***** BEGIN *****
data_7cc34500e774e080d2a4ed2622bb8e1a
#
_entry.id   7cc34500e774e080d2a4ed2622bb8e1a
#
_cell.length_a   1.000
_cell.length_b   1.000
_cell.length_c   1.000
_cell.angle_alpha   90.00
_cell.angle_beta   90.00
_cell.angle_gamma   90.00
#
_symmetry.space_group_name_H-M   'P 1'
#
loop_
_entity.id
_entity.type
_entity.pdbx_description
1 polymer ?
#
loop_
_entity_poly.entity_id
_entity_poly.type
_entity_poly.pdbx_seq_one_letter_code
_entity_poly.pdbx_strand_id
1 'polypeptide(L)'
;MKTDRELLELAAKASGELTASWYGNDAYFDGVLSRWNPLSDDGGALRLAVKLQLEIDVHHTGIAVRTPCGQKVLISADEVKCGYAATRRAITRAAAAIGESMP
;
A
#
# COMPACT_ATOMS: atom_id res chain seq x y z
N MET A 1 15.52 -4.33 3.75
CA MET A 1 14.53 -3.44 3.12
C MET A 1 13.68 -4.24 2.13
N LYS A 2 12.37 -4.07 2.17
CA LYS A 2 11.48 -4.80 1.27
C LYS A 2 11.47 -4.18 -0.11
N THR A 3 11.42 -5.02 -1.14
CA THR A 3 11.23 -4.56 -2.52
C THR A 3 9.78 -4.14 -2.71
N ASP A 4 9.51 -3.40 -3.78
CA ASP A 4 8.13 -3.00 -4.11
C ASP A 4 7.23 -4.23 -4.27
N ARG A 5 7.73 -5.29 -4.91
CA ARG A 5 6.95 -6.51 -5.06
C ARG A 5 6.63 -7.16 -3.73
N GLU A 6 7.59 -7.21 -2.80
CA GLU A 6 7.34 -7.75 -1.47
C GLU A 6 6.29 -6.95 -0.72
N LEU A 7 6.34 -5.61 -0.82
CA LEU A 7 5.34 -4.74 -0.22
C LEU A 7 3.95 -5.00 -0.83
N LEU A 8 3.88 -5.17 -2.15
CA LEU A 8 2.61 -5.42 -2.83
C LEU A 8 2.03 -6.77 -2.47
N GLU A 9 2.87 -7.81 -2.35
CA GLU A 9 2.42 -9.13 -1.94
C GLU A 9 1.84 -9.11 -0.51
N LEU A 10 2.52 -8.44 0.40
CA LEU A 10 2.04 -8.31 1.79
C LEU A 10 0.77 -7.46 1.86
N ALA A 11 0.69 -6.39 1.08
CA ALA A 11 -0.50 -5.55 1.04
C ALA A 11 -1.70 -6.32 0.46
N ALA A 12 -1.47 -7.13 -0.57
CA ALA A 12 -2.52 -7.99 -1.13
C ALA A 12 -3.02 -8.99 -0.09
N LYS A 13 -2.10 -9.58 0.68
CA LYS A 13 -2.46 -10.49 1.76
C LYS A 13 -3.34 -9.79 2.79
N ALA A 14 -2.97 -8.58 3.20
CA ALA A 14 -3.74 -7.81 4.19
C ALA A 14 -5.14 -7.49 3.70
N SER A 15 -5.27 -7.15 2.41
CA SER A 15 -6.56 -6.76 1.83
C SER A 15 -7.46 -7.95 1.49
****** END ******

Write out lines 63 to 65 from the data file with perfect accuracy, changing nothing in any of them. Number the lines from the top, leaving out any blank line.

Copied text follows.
C ALA A 11 -1.70 -6.32 0.46
N ALA A 12 -1.47 -7.13 -0.57
CA ALA A 12 -2.52 -7.99 -1.13